ATLANTA — The Centers for Disease Control and Prevention (CDC) on May 22 reported a human case of highly pathogenic avian influenza (HPAI) in Michigan. The affected individual is a worker on a dairy farm where the H5N1 virus was identified in cows.

The CDC said a nasal swab from the person tested negative for influenza in Michigan, but an eye swab from the patient that was shipped to CDC tested positive for influenza A(H5) virus, indicating an eye infection. CDC is one of a few labs where those specimens can be used.

The agency said it “has been watching influenza surveillance systems closely, particularly in affected states, and there has been no sign of unusual influenza activity in people, including in syndromic surveillance.”

Attempts to sequence the virus in the clinical specimen are underway and will be made available within one to two days if successful. CDC said additional genetic analysis will look for any changes to the virus that could alter the agency’s risk assessment.

Officials said the Michigan case is similar to a Texas case, where the patient only reported eye symptoms. Texas reported the first recent human case of HPAI on April 1. The affected dairy worker experienced eye inflammation as the lone symptom. CDC said conjunctivitis (eye infection) has been associated with previous human infections with avian influenza A viruses and is part of the current CDC case definition for A(H5N1) surveillance.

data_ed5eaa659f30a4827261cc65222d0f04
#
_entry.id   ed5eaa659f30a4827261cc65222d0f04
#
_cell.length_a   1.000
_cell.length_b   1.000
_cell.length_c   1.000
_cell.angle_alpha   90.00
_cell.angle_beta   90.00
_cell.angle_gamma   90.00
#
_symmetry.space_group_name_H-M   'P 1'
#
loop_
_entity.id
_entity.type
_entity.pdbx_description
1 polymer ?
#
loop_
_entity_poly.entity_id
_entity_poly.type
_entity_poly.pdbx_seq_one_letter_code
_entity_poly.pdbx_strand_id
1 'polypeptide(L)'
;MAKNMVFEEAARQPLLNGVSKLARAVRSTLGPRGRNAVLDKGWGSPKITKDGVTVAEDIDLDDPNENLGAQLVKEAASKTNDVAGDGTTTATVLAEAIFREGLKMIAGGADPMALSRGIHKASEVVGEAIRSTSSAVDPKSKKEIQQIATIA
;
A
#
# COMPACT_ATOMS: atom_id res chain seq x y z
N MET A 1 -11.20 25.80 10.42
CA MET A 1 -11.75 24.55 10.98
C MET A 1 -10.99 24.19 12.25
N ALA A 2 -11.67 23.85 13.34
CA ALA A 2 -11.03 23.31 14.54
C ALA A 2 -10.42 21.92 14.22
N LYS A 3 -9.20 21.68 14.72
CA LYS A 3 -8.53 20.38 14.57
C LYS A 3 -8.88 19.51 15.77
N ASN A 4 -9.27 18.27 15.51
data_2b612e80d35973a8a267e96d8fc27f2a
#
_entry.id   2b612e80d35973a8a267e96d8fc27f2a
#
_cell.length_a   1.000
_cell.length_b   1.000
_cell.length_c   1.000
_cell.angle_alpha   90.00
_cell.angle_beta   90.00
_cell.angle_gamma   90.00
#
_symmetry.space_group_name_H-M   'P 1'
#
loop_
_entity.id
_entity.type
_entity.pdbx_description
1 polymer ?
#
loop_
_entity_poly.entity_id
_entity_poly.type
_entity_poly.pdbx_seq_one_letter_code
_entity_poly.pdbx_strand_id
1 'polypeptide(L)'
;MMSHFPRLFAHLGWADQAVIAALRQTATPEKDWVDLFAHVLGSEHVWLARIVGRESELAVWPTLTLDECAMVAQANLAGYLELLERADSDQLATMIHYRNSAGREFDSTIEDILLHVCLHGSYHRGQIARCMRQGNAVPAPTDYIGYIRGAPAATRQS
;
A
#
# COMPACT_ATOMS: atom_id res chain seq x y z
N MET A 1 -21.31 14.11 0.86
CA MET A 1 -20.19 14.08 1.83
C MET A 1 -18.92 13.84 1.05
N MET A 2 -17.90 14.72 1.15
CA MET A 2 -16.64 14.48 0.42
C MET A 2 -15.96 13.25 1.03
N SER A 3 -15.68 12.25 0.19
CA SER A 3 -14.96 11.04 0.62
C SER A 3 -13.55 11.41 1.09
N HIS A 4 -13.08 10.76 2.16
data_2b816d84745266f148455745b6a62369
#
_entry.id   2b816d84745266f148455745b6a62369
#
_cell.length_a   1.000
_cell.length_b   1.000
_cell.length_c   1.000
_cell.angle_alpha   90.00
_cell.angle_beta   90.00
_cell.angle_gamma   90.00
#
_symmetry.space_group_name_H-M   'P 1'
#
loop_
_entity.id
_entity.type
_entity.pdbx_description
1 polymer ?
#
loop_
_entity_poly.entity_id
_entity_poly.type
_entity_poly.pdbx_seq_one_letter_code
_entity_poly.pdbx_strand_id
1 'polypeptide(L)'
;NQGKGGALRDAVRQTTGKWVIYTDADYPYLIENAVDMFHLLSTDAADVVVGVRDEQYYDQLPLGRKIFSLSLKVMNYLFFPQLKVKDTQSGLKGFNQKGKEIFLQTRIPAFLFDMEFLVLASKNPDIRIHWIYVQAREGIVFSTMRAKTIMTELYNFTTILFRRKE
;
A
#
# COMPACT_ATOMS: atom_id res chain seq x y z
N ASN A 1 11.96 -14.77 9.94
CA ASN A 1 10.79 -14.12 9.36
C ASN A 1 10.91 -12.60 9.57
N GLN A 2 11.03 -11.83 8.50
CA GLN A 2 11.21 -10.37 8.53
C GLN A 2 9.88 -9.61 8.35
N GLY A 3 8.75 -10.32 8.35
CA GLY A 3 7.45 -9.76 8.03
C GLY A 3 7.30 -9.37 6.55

“While it’s not known exactly how eye infections result from avian influenza exposures, it may be from contamination of the eye(s), potentially with a splash of contaminated fluid, or touching the eye(s) with something contaminated with A(H5N1) virus, such as a hand,” CDC said. “High levels of A(H5N1) virus have been found in unpasteurized milk from H5N1-infected cows.”

As of May 22, the US Department of Agriculture (USDA) has confirmed cases of HPAI in dairy milking cattle in nine states: Colorado, Idaho, Kansas, Michigan, New Mexico, North Carolina, Ohio, South Dakota and Texas.

The Food and Drug Administration and USDA have shared since the cases emerged that the US milk supply remains safe. The FDA in a recent update said pasteurization “has served public health well for more than 100 years” and said 99% of the commercial milk supply produced on US dairy farms comes from farms that follow the Grade “A” milk program and Pasteurized Milk Ordinance, which includes controls to help ensure the safety of dairy products.